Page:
Wisconsin Supreme Court Holds Up Verdict in Favor of Doctor
The Wisconsin Supreme Court voted unanimously in favor of a physician who was sued for medical malpractice after a jury came back with a judgment in favor of the defendant. The plaintiff claimed that the doctor did not accurately trace a baby’s heart rate during the delivery resulting in injuries to the baby who was born with permanent neurological injuries.
Before the jury began deliberating, the judge issued instructions concerning alternative methods that indicated that the physician was not negligent if the jury found that she had used reasonable care, skill, and judgment when monitoring the baby’s heart rate. The jury returned a not-guilty verdict and the plaintiffs appealed the case. The appellate court found in favor of the plaintiffs and remanded the case to the lower court for a new trial. However, the Wisconsin Supreme Court overruled the appellate court decision and reinstated the jury’s verdict leaving the plaintiff out of opportunities to get their case heard.
The Role of Expert Witnesses in this Case
This is where it gets complicated. The plaintiff contended that the use of an external monitor to gage the baby’s heart rate was less effective than other available methods. Further, had these methods been used, the doctor would have realized that the baby’s heart rate was low and the baby was likely oxygen-deprived. The doctor never used these methods resulting in neurological damage to the baby.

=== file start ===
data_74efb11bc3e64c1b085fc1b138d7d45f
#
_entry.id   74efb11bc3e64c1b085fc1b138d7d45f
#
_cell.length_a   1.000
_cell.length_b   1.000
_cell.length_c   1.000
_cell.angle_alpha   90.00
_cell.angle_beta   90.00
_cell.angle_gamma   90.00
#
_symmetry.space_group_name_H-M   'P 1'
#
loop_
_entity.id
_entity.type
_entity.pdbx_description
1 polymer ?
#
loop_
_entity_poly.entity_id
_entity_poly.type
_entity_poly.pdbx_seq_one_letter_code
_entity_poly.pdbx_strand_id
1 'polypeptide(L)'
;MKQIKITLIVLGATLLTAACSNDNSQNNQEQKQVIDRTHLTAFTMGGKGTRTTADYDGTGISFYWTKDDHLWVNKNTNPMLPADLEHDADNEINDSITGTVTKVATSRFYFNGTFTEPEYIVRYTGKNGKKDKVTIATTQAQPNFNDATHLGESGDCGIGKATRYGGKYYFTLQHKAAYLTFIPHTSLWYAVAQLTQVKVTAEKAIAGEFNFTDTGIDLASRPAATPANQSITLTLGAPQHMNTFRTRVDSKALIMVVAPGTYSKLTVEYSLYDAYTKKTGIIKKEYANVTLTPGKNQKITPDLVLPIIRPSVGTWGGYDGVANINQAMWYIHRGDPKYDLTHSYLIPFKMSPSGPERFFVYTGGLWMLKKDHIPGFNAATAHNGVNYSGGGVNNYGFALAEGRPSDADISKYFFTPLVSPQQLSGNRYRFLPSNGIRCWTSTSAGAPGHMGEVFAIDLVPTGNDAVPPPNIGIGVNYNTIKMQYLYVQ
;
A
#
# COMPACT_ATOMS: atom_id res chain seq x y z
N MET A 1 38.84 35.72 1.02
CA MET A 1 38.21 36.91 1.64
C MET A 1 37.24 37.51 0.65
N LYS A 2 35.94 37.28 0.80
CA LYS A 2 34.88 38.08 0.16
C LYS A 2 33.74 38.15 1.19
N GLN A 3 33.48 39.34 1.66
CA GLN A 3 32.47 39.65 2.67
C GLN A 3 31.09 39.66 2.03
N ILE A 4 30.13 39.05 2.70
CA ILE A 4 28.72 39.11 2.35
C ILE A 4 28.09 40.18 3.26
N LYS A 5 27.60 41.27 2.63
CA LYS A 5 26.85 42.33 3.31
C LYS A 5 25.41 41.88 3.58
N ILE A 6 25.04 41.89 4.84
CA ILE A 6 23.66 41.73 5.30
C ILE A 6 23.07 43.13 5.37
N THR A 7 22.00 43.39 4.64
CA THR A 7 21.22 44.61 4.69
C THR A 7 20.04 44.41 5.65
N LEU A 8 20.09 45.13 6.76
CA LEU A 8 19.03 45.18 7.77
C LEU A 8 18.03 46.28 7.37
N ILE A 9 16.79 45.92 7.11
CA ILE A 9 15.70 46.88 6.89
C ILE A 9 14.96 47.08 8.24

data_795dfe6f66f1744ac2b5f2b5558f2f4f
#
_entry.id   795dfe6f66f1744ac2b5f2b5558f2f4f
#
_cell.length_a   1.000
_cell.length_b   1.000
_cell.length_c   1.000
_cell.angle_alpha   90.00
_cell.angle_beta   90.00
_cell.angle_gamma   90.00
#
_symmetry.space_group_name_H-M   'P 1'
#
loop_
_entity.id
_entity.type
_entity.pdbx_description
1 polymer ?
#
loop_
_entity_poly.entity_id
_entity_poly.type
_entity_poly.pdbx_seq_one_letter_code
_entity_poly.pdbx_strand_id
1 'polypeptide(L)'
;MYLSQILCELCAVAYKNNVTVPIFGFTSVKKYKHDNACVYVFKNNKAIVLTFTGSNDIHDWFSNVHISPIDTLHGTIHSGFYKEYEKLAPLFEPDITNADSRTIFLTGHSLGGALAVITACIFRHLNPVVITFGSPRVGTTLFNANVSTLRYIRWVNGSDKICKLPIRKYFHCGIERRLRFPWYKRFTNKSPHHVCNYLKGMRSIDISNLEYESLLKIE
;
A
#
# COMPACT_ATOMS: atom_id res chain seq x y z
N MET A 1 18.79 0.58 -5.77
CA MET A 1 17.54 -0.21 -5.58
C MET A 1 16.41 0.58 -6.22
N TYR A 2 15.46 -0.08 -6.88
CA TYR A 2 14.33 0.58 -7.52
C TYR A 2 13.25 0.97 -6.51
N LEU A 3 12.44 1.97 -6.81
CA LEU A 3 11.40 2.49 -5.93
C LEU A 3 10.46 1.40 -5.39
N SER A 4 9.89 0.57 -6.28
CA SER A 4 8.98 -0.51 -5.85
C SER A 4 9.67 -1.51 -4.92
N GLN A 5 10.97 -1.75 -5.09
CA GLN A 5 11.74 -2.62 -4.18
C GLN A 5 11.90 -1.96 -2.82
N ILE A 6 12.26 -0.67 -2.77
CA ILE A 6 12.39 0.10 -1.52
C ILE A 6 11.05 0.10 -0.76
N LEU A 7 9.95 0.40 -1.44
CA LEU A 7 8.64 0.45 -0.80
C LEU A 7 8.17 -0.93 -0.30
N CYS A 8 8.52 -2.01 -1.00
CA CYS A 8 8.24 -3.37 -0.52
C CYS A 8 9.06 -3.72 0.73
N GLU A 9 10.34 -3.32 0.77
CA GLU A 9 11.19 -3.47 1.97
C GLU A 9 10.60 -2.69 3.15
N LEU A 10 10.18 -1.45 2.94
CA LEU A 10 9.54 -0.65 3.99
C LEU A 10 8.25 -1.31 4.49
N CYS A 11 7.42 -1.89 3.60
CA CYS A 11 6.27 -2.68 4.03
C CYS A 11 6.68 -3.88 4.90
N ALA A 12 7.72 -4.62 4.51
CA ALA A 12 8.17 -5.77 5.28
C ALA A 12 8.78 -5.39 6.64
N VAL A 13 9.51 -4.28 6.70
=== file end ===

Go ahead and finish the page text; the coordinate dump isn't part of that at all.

Two (of the 16) expert witnesses, however, testified that the heart monitor was accurately reporting the baby’s heart rate and that it was reasonable for the physician to keep using the monitor rather than switching to some other more invasive (and more accurate) device.
The doctor requested an “alternative method” jury instruction and the plaintiffs objected on the grounds that continuing the use of the monitor was not an “alternative”. The judge agreed with the defendants and the plaintiff lost the case.
On appeal, the appellate court agreed with the plaintiff that the alternative method jury instruction was not warranted and the case should be retired.
Case Goes Before Supreme Court
The defendants appealed the appellate court ruling and the case found its way before the Wisconsin Supreme Court. Because the experts disagreed on whether the use of the baby monitor was actual negligence and whether the doctor should have used other methods, the Supreme Court sided with the doctor in a unanimous vote.
The vote was based on a prior case involving a doctor who failed to order a spinal tap even though a child was exhibiting signs of spinal meningitis. In that case, the experts were unanimous that only one diagnostic test existed and that the doctor should have used it. In this case, since there are multiple ways of testing fetal heart rate, the doctor made the same choice many doctors would have made.
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